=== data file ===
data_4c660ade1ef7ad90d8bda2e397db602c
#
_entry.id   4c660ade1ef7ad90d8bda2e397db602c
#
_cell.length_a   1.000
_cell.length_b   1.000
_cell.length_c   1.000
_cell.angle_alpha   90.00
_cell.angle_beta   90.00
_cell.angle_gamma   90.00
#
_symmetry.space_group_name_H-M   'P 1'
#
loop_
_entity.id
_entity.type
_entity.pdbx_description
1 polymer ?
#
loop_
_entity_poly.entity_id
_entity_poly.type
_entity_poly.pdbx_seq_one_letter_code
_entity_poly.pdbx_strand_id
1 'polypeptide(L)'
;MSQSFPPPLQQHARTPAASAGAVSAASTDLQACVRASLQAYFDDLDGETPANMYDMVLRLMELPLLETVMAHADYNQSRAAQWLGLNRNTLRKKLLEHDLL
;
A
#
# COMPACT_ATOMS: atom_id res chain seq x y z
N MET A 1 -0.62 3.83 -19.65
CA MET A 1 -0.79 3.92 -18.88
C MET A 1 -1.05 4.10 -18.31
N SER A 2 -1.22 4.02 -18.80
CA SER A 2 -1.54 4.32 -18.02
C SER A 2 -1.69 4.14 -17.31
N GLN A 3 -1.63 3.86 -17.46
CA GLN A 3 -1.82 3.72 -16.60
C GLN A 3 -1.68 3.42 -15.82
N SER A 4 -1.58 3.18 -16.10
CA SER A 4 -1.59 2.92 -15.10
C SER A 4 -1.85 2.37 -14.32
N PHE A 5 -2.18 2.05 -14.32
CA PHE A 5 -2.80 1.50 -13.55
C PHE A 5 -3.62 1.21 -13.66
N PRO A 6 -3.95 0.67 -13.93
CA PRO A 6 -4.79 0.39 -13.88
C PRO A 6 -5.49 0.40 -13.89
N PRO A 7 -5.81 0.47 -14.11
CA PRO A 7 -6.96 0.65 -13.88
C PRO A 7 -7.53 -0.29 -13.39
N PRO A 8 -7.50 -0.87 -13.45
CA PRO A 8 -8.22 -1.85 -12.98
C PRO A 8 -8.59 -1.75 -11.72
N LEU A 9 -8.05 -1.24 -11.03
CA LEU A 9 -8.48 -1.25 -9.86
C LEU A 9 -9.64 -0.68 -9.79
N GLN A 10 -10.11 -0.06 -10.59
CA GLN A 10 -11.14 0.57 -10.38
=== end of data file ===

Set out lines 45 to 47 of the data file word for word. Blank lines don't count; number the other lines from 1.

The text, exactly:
C PHE A 5 -3.62 1.21 -13.66
N PRO A 6 -3.95 0.67 -13.93
CA PRO A 6 -4.79 0.39 -13.88